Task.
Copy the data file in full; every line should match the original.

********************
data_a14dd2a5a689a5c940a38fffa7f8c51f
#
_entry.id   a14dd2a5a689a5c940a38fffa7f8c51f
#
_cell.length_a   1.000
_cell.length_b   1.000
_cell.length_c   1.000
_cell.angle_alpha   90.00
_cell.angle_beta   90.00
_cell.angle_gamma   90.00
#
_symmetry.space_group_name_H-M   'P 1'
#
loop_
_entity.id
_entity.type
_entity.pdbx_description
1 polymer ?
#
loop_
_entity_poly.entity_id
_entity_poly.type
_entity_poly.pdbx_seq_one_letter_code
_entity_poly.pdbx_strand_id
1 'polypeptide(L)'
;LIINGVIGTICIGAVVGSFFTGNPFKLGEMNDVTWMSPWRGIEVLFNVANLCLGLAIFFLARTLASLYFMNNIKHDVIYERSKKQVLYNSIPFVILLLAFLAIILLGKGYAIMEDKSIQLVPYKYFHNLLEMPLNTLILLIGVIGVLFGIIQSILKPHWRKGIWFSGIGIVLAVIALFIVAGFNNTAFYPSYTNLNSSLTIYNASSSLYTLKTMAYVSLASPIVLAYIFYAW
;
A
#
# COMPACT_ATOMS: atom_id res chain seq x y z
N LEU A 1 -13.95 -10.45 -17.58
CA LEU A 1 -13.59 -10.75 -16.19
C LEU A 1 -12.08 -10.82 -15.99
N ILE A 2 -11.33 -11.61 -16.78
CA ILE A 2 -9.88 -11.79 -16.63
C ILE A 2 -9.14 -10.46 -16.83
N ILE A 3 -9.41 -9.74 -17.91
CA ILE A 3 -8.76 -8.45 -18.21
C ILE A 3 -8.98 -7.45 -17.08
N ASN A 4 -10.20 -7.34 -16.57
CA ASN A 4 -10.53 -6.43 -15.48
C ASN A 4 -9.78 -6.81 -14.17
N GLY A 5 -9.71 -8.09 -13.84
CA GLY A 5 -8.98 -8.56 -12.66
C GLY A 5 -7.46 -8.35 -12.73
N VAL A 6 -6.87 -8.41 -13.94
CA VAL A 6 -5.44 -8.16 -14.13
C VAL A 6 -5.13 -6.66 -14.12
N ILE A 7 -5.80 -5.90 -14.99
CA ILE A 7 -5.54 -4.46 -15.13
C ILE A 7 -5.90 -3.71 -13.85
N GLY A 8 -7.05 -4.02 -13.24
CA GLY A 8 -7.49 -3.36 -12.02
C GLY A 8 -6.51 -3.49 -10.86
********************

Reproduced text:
data_a14dd2a5a689a5c940a38fffa7f8c51f
#
_entry.id   a14dd2a5a689a5c940a38fffa7f8c51f
#
_cell.length_a   1.000
_cell.length_b   1.000
_cell.length_c   1.000
_cell.angle_alpha   90.00
_cell.angle_beta   90.00
_cell.angle_gamma   90.00
#
_symmetry.space_group_name_H-M   'P 1'
#
loop_
_entity.id
_entity.type
_entity.pdbx_description
1 polymer ?
#
loop_
_entity_poly.entity_id
_entity_poly.type
_entity_poly.pdbx_seq_one_letter_code
_entity_poly.pdbx_strand_id
1 'polypeptide(L)'
;LIINGVIGTICIGAVVGSFFTGNPFKLGEMNDVTWMSPWRGIEVLFNVANLCLGLAIFFLARTLASLYFMNNIKHDVIYERSKKQVLYNSIPFVILLLAFLAIILLGKGYAIMEDKSIQLVPYKYFHNLLEMPLNTLILLIGVIGVLFGIIQSILKPHWRKGIWFSGIGIVLAVIALFIVAGFNNTAFYPSYTNLNSSLTIYNASSSLYTLKTMAYVSLASPIVLAYIFYAW
;
A
#
# COMPACT_ATOMS: atom_id res chain seq x y z
N LEU A 1 -13.95 -10.45 -17.58
CA LEU A 1 -13.59 -10.75 -16.19
C LEU A 1 -12.08 -10.82 -15.99
N ILE A 2 -11.33 -11.61 -16.78
CA ILE A 2 -9.88 -11.79 -16.63
C ILE A 2 -9.14 -10.46 -16.83
N ILE A 3 -9.41 -9.74 -17.91
CA ILE A 3 -8.76 -8.45 -18.21
C ILE A 3 -8.98 -7.45 -17.08
N ASN A 4 -10.20 -7.34 -16.57
CA ASN A 4 -10.53 -6.43 -15.48
C ASN A 4 -9.78 -6.81 -14.17
N GLY A 5 -9.71 -8.09 -13.84
CA GLY A 5 -8.98 -8.56 -12.66
C GLY A 5 -7.46 -8.35 -12.73
N VAL A 6 -6.87 -8.41 -13.94
CA VAL A 6 -5.44 -8.16 -14.13
C VAL A 6 -5.13 -6.66 -14.12
N ILE A 7 -5.80 -5.90 -14.99
CA ILE A 7 -5.54 -4.46 -15.13
C ILE A 7 -5.90 -3.71 -13.85
N GLY A 8 -7.05 -4.02 -13.24
CA GLY A 8 -7.49 -3.36 -12.02
C GLY A 8 -6.51 -3.49 -10.86